PSLE aggregate score to be scrapped, other education changes revealed in Parliament

PHOTO: The Straits Times

SINGAPORE - A new scoring system for the Primary School Leaving Examination (PSLE) will be introduced in 2021, in an attempt to move our school system away from "an excessive focus on academics". In its place will be "wider scoring bands", similar to the O-Levels and A-Levels.

The new scoring system, which will affect pupils in Primary 1 this year, was announced by Acting Education Minister (Schools) Ng Chee Meng in Parliament today (April 8) during the Committee of Supply debate.

Mr Ng said that the current PSLE aggregate score, or T-score, was "too precise" and may have created unhealthy competition among children as it is calculated based on how the pupil do relative to their peers.

The new system will no longer score the pupils by comparing them to their peers, and will be a method that is "more reflective of a student's learning and level of mastery".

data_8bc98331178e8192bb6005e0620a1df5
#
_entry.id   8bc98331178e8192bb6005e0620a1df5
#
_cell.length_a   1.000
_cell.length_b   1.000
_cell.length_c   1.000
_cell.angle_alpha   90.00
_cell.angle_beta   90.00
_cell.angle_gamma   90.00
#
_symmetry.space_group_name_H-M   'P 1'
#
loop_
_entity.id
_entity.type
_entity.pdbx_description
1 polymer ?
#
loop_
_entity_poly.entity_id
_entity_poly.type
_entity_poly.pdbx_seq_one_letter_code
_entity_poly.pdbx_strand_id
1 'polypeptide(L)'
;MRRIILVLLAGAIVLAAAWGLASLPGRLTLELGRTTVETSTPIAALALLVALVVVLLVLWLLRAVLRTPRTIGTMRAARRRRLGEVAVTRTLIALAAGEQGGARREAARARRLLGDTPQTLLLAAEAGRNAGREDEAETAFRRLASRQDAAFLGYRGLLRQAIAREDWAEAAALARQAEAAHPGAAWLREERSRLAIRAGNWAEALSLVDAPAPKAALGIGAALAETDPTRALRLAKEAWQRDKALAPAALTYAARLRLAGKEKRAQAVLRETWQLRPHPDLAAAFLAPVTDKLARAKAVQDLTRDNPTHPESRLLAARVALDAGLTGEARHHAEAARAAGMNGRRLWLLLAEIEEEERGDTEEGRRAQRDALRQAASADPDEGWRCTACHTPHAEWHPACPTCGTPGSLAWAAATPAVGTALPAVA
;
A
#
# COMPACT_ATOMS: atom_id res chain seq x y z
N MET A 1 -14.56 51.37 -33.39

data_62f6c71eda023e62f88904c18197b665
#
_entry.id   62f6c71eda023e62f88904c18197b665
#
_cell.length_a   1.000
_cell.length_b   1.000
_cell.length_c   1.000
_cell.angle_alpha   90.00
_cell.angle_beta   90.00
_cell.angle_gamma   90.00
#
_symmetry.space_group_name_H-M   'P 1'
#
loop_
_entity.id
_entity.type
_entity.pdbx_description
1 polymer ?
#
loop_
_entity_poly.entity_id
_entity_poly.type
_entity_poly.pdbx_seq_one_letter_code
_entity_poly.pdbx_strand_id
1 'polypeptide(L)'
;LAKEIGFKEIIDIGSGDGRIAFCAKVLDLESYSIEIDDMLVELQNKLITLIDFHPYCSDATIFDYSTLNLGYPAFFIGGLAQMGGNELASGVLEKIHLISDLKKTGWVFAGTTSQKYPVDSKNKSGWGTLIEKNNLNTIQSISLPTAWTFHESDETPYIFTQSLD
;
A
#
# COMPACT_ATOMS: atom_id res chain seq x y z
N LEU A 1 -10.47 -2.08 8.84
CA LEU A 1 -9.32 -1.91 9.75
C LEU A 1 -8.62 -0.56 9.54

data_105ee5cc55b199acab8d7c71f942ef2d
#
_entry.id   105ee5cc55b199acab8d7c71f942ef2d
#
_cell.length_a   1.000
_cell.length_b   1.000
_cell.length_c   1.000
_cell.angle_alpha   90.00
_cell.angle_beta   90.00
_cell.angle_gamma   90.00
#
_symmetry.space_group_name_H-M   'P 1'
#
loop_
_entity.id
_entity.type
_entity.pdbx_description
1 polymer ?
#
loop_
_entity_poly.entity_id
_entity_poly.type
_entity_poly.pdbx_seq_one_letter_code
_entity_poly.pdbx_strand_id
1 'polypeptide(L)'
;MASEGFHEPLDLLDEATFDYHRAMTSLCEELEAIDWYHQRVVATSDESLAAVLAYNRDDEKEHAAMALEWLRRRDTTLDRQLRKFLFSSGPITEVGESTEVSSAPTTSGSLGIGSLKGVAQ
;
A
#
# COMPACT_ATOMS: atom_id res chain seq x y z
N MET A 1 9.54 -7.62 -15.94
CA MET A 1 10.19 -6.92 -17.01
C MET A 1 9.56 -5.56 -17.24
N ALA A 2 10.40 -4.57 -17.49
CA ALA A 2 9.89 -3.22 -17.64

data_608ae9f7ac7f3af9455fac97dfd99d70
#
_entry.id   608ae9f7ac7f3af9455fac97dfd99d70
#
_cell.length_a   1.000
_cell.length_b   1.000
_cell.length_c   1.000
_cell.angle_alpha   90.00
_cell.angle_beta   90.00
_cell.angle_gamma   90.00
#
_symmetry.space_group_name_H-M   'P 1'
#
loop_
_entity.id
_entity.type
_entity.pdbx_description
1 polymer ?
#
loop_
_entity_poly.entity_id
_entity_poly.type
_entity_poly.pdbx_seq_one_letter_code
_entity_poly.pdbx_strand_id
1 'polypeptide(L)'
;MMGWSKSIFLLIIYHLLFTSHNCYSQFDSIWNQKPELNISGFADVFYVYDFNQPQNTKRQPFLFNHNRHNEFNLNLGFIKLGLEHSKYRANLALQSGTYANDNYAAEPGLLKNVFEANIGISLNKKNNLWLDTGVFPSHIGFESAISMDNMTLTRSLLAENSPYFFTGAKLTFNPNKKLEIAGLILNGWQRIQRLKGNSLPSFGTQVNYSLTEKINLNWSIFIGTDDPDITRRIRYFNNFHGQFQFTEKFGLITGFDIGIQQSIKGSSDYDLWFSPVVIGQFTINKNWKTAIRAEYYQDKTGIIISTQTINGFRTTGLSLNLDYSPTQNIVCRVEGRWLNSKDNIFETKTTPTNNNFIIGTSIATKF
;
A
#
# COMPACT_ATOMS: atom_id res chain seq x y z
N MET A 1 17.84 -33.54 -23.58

Together with this change, the Ministry of Education (MOE) intends to make adjustments to the Secondary school posting system as well, Mr Ng revealed.

Details of the changes to the PSLE scoring system will be revealed in the next two to three months, he said.

Mr Ng also said that the Direct School Admission (DSA) scheme, which was introduced in 2004 to promote holistic education by giving students the chance to be recognised for "a range of achievements and talents when seeking admission into secondary school", will be reviewed.

The Straits Times' education correspondent Sandra Davie recently pointed out that the scheme has been abused by some schools to "chope" academically bright students.

Mr Ng said in Parliament that it is "timely" to see how to "realign the implementation of this scheme with its original policy intent".

More to be admitted to tertiary institutions based on aptitude

Acting Education Minister (Higher Education and Skills) Ong Ye Kung said in Parliament that polytechnics and universities will be raising the proportion of students admitted based on their "unique strengths and talents", apart from academic results.

MOE will allow 75 courses, or one-third of the total number of polytechnic courses, to admit up to 50 per cent of their students based on "more holistic aptitude-based assessment", he said.

Universities will be allowed to admit 15 per cent of their students based on the students' aptitude. This is up from the current 10 per cent.

A new aptitude-based admission exercise will be put in place for Institute of Technical Education students going to polytechnics, Mr Ong said.